I found based on the information that is available regarding dose, that a half teaspoon of each of the amino acid powders helped my mood without causing such an energy boost that it caused an increased heart rate or prevented me from going to sleep. I tried one teaspoon of each initially and found that it was too much of an energy boost. Both amino acids can act as activating chemicals within the brain.
     I have early symptoms of neuropathy, I would rather prevent multiple sclerosis than to learn more about it first hand. Taking the supplemental methionine may be helping my body do what it needs to do to prevent an autoimmune breakdown of my myelin.

4. Sometimes people are wrong – Nixon was wrong.

If the good people, in their wisdom, shall see fit to keep me in the background, I have been too familiar with disappointments to be very much chagrined.” – Abraham Lincoln (1809-1894), (p 634, I.23)
Hemp fiber was essential for rope and strong fabric. Thomas Jefferson grew hemp and is said to have smoked it too. It is time to stop being disappointed in loved ones who are likely suffering from a metabolic deficiency that leaves them susceptible to substance abuse or overeating and instead start accepting that they have needs that a person of average health doesn’t have or may not have to the same extent. Many nutrients are needed in a just right amount, not too little or too much.
     Cannabinoids are powerful and can be consumed in excess however it does not have the toxicity and deadliness of many other substances that are abused, including alcohol.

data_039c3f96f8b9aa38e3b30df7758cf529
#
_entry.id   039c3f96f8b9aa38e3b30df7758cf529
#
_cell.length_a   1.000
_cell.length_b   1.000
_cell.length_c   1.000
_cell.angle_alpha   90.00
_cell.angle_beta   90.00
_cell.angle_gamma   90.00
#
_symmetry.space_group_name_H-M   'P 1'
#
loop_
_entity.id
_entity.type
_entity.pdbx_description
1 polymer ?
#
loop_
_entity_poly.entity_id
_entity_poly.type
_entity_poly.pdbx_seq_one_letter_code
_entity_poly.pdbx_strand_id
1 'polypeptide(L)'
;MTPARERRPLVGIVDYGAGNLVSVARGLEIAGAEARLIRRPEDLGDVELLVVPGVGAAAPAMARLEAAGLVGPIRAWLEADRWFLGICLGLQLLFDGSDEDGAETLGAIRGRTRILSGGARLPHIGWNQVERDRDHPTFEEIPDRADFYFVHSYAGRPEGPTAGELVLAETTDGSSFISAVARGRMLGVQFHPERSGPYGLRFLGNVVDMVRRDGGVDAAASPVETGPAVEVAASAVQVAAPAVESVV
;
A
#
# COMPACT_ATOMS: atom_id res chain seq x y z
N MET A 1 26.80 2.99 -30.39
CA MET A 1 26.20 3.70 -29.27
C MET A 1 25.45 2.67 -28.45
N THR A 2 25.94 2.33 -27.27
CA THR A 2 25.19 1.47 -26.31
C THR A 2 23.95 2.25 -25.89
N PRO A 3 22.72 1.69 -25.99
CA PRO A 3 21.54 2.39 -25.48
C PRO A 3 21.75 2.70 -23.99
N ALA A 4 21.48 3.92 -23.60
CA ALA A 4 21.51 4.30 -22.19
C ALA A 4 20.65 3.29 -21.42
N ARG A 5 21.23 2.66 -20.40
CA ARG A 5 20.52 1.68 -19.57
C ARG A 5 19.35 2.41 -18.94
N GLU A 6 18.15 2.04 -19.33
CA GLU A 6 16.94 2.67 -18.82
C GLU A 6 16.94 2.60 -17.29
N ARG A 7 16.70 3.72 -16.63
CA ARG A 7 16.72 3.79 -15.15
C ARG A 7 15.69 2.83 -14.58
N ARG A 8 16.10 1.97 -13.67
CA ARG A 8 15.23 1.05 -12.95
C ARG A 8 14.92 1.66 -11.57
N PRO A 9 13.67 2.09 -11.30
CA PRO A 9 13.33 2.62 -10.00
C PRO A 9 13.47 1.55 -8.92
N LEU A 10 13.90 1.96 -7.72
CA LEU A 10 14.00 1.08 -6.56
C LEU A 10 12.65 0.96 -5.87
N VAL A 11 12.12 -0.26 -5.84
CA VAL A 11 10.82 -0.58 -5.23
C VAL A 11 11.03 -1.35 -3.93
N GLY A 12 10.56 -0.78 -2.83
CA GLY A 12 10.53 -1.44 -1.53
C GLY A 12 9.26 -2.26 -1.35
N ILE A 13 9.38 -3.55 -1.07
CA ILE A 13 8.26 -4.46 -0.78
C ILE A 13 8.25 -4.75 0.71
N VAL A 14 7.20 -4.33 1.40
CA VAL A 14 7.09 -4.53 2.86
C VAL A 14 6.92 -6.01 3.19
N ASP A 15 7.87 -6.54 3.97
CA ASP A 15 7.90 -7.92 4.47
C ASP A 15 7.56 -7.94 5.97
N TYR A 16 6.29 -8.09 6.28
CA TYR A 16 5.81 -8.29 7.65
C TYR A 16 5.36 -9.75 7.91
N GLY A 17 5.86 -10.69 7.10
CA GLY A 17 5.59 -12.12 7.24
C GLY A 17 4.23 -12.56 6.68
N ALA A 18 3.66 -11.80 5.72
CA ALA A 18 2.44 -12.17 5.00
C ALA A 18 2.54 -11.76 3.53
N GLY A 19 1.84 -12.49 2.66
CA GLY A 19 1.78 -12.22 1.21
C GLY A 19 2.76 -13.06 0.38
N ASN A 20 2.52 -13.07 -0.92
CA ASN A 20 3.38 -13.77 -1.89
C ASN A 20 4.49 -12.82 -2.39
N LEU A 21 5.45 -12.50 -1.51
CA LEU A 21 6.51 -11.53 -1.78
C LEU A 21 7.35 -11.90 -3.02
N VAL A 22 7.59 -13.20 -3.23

The American Medical Association has recommended that marijuana be rescheduled as an herb with medicinal benefits. (I.24.AMA resolution) (I.25.veteransformedicalmarijuana)
     Rescheduling marijuana as a medicinal plant would free academic researchers to study its medicinal benefits. As a “Scheduled Substance” currently research studies are only supposed to assess toxicity and rehabilitation areas rather than design experiments assessing the medicinal value. Currently the synthetic form of the main euphoric cannabinoid, THC, is listed at a “safer” level of risk than the marijuana plant itself.
     The synthetic forms can be even more dangerous as they are more concentrated and are in isolation rather than also providing the non-euphoric cannabinoids that are found in most strains of marijuana and which have calming effects. Synthetic THC or THC in excess can cause paranoia and other mood symptoms that would have been unknown to Thomas Jefferson when he enjoyed smoking marijuana that was milder in the amount of THC it likely contained and more likely to be balanced with non-euphoric cannabinoids.
     The problem with black market development of a product is that it is often being designed to maximize the “buzz” or “euphoria” rather than the medicinal or pain killing effects. However, there is not that much “euphoria” felt by the person with chronic illness who is using a larger quantity of marijuana everyday due to an underlying inability to make cannabinoids because a tolerance is built up and they simply need some of the herb or other concentrated sources of cannabinoids every day just to maintain a state of health and function that is a little closer to everyone else’s “normal function“.